British economic growth upgrade boosts new government
Britain's economy strengthened at a faster pace than previously thought in the first quarter of 2010, according to data published Tuesday which boosted the new coalition government, analysts said.
Gross domestic product (GDP) -- the value of all goods and services produced in the economy -- grew 0.3 percent in the three months to March compared with the prior quarter, the Office for National Statistics said in a statement.
That reading, which followed upward revisions to production data, was in line with market expectations and was modestly higher than last month's preliminary estimate of 0.2-percent expansion.
"Our new coalition government will welcome this news but growth remains extremely weak and tenuous," said Mark Bolsom, head of the UK trading desk at London-based currency group Travelex.
"With the worry of contagion from the financial crisis in the eurozone and swingeing public spending cuts already underway, economic recovery remains fragile."
The British economy clawed its way out of a fierce recession in late 2009 after a historic downturn that lasted for a record six successive quarters and was rooted in the global financial crisis.
Some market watchers fear that the country could tip headlong into a so-called "double dip" recession -- or second phase of the downturn -- amid fears about the impact of the British government's austerity measures.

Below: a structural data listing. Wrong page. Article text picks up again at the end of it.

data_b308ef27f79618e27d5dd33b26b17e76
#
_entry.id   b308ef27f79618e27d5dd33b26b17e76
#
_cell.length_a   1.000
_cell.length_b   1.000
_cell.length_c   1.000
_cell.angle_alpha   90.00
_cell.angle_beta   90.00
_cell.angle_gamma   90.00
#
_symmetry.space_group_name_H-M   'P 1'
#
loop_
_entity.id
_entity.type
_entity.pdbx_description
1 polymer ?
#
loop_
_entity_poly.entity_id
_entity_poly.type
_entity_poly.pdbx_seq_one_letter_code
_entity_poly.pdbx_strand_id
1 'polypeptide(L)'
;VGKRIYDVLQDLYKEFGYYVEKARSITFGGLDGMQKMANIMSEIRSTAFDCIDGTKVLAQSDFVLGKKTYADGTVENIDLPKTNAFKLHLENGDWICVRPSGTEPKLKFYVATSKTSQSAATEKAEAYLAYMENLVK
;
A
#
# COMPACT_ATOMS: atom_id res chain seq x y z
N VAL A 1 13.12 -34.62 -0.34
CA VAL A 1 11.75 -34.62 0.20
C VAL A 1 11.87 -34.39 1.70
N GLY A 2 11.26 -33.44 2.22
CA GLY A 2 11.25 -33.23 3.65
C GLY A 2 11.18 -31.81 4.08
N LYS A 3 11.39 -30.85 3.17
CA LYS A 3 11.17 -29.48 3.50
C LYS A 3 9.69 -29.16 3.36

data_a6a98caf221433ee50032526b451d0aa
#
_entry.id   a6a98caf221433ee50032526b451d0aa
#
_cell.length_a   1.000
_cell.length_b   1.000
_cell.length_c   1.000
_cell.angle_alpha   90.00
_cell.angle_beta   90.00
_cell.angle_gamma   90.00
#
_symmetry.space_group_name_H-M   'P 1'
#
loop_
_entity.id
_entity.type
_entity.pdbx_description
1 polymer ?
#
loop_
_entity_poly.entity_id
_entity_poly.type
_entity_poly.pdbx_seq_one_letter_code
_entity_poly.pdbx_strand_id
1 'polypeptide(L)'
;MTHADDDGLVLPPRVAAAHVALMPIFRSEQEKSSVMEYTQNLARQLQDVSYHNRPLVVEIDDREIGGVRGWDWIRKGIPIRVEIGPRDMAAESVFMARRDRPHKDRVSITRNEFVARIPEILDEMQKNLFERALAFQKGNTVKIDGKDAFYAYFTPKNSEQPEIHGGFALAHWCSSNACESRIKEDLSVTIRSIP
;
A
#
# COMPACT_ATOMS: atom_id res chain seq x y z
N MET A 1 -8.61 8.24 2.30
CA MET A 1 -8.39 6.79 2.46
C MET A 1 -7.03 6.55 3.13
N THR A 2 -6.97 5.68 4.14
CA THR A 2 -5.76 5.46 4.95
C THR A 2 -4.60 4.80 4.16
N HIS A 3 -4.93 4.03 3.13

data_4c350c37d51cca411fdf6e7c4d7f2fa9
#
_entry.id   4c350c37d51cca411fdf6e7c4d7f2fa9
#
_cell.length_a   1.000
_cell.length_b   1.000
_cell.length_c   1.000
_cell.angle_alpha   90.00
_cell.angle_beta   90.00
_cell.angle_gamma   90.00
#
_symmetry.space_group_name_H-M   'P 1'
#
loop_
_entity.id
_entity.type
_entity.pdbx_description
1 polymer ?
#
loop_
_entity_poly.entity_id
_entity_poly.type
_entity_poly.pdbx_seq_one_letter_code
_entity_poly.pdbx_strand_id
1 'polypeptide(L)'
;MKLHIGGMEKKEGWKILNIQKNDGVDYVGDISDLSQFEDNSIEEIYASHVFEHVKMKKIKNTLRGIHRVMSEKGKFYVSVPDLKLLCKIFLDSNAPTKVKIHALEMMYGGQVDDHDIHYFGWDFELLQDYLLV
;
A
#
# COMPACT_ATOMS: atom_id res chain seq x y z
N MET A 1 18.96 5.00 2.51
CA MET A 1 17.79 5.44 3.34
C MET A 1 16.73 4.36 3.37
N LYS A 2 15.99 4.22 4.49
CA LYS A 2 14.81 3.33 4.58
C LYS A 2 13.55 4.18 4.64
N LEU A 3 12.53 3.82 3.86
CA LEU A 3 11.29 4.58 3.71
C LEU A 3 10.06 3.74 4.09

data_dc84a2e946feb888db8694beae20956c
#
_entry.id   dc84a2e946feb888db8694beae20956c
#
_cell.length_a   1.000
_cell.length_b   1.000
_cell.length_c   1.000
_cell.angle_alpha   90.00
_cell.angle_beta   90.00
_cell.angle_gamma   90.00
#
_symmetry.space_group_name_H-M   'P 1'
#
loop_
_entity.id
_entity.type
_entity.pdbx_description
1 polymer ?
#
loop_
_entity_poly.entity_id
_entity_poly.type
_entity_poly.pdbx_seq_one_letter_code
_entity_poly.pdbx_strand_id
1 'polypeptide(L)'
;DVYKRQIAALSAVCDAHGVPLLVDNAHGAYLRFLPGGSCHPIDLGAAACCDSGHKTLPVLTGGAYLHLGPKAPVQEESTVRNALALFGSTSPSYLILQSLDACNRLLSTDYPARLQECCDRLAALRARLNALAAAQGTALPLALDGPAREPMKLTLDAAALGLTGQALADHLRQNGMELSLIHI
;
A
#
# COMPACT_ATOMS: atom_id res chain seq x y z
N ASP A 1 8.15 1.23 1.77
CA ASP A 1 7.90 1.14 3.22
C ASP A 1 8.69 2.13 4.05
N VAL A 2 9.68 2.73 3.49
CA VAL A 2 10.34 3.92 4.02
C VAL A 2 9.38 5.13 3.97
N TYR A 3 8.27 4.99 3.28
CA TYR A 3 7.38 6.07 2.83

British Prime Minister David Cameron's Conservative-Liberal Democrat government presented plans on Monday to axe 6.2 billion pounds from ministerial budgets as it seeks to trim a record public deficit.
More spending cuts are widely expected on June 22, when new Finance Minister George Osborne will unveil an emergency budget to address the dire state of public finances.
"The real crux of whether we are going to carry on growing depends on the extent to which the forthcoming austerity measures contract the economy," added Bolsom.
Hetal Mehta, senior economic advisor to the Ernst and Young ITEM Club, said he expected further growth in the second quarter but admitted that there were downside risks further afield.
"Looking ahead to the second quarter, we expect an acceleration in GDP based on the strength of recent survey data and the momentum that has built through to March," said Mehta.
"However, further ahead, downside risks to economic growth remain, not least the extent of the fiscal tightening we will see implemented in the emergency budget next month."
Many western nations like Britain spent huge amounts of money on banking bailouts and financial stimulus measures to avert meltdown during the global financial crisis -- and are now nursing large deficits as a result.
City Index analyst Joshua Raymond warned that the eurozone debt crisis could also impact on British economic growth.
"There remains growing concerns that recent headwinds both at home and abroad could stunt the UK recovery," said Raymond.
"Investors are likely to watch carefully both the details of the emergency budget in late June and the sovereign debt crisis within the eurozone -- which accounts for approximately 60 percent of UK exports -- to assess the potential impact on UK growth going forward."
British GDP meanwhile shrank by 0.2 percent in the first quarter, compared with the equivalent January-March period in 2009, according to the ONS.
© 2010 AFP